For more information or confidential assistance
se habla español

Discovery Phase for Fresenius Dialysis Bellwether Lawsuits

Fresenius Medical Care logoThe presiding judge for hundreds of Fresenius dialysis lawsuits centralized in a Massachusetts court is engaged in discussions with attorneys to plan the discovery phase for preliminary cases being prepared for trial. U.S. District Judge Douglas P. Whitlock was scheduled to meet representatives of various parties on May 15 for a status report on discovery proposals regarding the “bellwether” lawsuits that will set precedent for some 2,700 claims alleging adverse Granuflo and Naturalyte side effects.

A multidistrict litigation (MDL 2428: In Re: Fresenius Granuflo/Naturalyte Dialysate Products Liability Litigation) was set up to process the growing number of lawsuits filed concerning the dialysis products after a class I FDA recall was issued in 2012. Granuflo lawsuits concern the heart attacks many patients experienced due to allegedly undisclosed problems with bicarbonate conversion during dialysis. Bellwether trials in the MDL are slated to take place in early 2016 and the planning phase for discovery, choosing trials to serve as representative preliminary cases, and other procedural facets are taking place currently.

Bellwether trials for Fresenius dialysis injury claims

An MDL consists of a large number of similar lawsuits that are consolidated under one judge in a single court (in this case, the District Court of Massachusetts, located in Boston) for the purpose of efficient trials that avoid duplication or conflicts, and encourage large scale settlements in order to resolve claims in a timely manner. Bellwether trials are preliminary trials of representative cases held to “test the waters” in terms of the kinds of evidence to be presented and a jury’s potential response to the case being presented.

An August deadline has been set for agreeing on a specific plan in which 10 specific bellwether cases will be selected for the 2016 trials. Parties are currently negotiating details of the discovery phase for the trials, namely the number and timing of dispositions for witnesses who will be called to testify regarding the dialysis products, particularly the physicians associated with those who suffered heart attacks after Granuflo exposure. Concerns have been raised by the plaintiffs that such physicians not be burdened with an excessive number of dispositions, while the defense has argued that more than one disposition may be necessary.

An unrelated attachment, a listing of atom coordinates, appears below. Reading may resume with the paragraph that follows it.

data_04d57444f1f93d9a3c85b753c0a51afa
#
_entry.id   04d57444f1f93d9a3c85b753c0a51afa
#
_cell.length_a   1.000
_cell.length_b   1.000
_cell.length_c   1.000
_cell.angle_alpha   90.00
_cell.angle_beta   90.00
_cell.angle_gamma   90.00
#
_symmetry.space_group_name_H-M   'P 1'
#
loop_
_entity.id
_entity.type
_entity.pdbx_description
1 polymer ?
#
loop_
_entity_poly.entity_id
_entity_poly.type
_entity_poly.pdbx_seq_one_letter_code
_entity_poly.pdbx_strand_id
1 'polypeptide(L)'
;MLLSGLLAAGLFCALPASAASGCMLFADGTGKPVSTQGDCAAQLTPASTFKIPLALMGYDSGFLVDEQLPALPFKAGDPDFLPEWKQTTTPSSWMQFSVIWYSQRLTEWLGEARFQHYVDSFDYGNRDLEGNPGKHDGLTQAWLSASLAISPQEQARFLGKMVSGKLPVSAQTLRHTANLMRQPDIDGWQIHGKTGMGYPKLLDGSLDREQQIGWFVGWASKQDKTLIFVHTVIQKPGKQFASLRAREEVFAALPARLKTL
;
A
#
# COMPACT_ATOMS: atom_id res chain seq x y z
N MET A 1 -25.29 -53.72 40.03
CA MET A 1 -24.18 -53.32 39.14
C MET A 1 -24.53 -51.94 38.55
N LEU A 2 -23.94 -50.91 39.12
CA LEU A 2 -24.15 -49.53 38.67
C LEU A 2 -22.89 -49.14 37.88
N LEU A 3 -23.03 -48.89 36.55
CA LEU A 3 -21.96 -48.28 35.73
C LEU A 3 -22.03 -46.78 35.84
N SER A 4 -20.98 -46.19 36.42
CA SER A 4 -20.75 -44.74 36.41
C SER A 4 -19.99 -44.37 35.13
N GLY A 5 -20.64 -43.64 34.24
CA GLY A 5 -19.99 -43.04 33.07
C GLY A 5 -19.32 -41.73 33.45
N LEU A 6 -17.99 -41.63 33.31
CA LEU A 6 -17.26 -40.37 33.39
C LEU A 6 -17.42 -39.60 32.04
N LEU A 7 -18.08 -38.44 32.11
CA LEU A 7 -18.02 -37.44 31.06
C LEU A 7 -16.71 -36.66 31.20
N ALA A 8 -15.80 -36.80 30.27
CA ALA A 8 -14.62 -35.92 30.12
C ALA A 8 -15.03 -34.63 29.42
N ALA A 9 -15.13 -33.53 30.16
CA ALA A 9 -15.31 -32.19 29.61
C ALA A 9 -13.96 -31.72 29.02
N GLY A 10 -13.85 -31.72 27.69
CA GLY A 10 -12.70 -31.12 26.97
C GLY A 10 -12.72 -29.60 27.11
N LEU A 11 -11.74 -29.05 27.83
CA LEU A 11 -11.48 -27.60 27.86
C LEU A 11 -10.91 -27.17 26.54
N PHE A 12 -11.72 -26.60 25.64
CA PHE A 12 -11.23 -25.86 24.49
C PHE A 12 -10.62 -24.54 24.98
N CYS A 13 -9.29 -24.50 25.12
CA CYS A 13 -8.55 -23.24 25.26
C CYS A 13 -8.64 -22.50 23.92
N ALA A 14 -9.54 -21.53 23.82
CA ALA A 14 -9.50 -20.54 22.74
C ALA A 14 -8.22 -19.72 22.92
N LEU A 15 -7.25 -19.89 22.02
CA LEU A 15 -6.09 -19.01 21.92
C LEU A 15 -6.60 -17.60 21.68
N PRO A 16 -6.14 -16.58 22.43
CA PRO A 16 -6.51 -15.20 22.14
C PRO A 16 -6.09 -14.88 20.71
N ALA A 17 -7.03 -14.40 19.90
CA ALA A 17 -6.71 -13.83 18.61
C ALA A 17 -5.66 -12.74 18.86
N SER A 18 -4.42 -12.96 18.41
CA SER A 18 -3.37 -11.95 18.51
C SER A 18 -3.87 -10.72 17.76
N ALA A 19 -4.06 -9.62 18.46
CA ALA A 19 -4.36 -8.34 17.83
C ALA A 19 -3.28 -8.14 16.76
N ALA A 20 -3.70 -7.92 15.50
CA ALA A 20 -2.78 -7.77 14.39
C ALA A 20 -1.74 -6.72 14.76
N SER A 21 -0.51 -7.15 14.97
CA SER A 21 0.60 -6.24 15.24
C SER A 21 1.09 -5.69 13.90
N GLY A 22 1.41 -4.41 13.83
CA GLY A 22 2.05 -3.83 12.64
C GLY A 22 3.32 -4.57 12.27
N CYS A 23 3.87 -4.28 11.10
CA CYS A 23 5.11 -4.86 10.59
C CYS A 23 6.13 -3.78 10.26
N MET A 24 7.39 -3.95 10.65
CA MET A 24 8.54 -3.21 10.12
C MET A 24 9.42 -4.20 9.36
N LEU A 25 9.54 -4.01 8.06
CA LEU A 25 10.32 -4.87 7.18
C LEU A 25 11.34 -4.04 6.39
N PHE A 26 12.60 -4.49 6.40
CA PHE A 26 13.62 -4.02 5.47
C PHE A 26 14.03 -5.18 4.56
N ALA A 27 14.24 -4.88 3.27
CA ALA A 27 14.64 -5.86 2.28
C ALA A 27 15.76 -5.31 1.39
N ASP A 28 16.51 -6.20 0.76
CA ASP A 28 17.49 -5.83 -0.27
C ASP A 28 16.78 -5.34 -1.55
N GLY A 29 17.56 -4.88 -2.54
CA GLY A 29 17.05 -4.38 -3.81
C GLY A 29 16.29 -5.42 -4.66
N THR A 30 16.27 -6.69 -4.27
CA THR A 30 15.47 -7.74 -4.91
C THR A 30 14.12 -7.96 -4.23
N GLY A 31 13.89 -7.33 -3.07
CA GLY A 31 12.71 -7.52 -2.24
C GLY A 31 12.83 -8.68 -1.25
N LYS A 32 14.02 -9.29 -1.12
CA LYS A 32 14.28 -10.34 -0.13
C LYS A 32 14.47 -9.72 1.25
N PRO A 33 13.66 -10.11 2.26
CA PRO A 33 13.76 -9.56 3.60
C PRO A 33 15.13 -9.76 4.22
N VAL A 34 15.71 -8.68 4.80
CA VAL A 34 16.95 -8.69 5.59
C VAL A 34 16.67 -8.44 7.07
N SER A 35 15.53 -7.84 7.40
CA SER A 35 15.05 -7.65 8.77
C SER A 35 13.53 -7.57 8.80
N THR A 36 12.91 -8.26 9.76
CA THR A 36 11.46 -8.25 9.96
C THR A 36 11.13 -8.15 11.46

Heart attacks, FDA recall, prompt swell of litigation

Lawsuits over Fresenius dialysis products (including NaturaLyte and GranuFlo) began to be filed after the 2012 leak of an internal memo to the FDA and the Granuflo recall that the administration filed in response. According to the memo, the company was concerned about 941 cases in which patients who were undergoing dialysis at Fresenius treatment centers experienced heart attacks during this treatment. The company sent out warnings to their own clinics that doctors should monitor bicarbonate levels during treatment; when used in the proportions directed, the levels that were produced during the process were dangerously high and frequently led to cardiac arrest.

However, despite the company’s awareness of the problem, they failed to inform clinics outside of their own network who were using the products that such a problem existed. Only in March of 2012 did the Germany-based company provide this information to all clinics potentially affected by the problem. Naturalyte and Granuflo lawsuits contend that the company thus failed to provide adequate warning to physicians which resulted in otherwise avoidable heart attack deaths.

  1. US District Court, District of Mass, MDL2428: In Re: Fresenius Granuflo/Naturalyte Dialysate Products Liability Litigation
  2. NY Times, Dialysis Company’s Failure to Warn of Product Risk Draws Inquiry